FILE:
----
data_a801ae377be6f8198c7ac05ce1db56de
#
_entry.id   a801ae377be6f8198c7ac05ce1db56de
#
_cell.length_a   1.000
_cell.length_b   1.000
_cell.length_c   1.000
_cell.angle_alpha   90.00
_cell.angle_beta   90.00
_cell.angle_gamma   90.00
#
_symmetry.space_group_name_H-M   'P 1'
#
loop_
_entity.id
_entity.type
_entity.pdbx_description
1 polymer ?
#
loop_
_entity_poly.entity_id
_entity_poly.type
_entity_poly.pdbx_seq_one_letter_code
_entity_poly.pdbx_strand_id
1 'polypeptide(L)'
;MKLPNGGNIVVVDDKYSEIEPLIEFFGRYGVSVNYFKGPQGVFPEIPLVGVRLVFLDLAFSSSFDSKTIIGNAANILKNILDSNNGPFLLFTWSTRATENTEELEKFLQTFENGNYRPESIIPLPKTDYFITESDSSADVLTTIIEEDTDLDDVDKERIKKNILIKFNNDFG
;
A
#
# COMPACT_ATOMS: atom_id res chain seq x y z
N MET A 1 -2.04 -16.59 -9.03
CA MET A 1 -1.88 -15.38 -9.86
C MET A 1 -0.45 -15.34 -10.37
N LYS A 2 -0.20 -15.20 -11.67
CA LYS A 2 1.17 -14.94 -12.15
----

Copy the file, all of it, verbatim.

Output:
data_a801ae377be6f8198c7ac05ce1db56de
#
_entry.id   a801ae377be6f8198c7ac05ce1db56de
#
_cell.length_a   1.000
_cell.length_b   1.000
_cell.length_c   1.000
_cell.angle_alpha   90.00
_cell.angle_beta   90.00
_cell.angle_gamma   90.00
#
_symmetry.space_group_name_H-M   'P 1'
#
loop_
_entity.id
_entity.type
_entity.pdbx_description
1 polymer ?
#
loop_
_entity_poly.entity_id
_entity_poly.type
_entity_poly.pdbx_seq_one_letter_code
_entity_poly.pdbx_strand_id
1 'polypeptide(L)'
;MKLPNGGNIVVVDDKYSEIEPLIEFFGRYGVSVNYFKGPQGVFPEIPLVGVRLVFLDLAFSSSFDSKTIIGNAANILKNILDSNNGPFLLFTWSTRATENTEELEKFLQTFENGNYRPESIIPLPKTDYFITESDSSADVLTTIIEEDTDLDDVDKERIKKNILIKFNNDFG
;
A
#
# COMPACT_ATOMS: atom_id res chain seq x y z
N MET A 1 -2.04 -16.59 -9.03
CA MET A 1 -1.88 -15.38 -9.86
C MET A 1 -0.45 -15.34 -10.37
N LYS A 2 -0.20 -15.20 -11.67
CA LYS A 2 1.17 -14.94 -12.15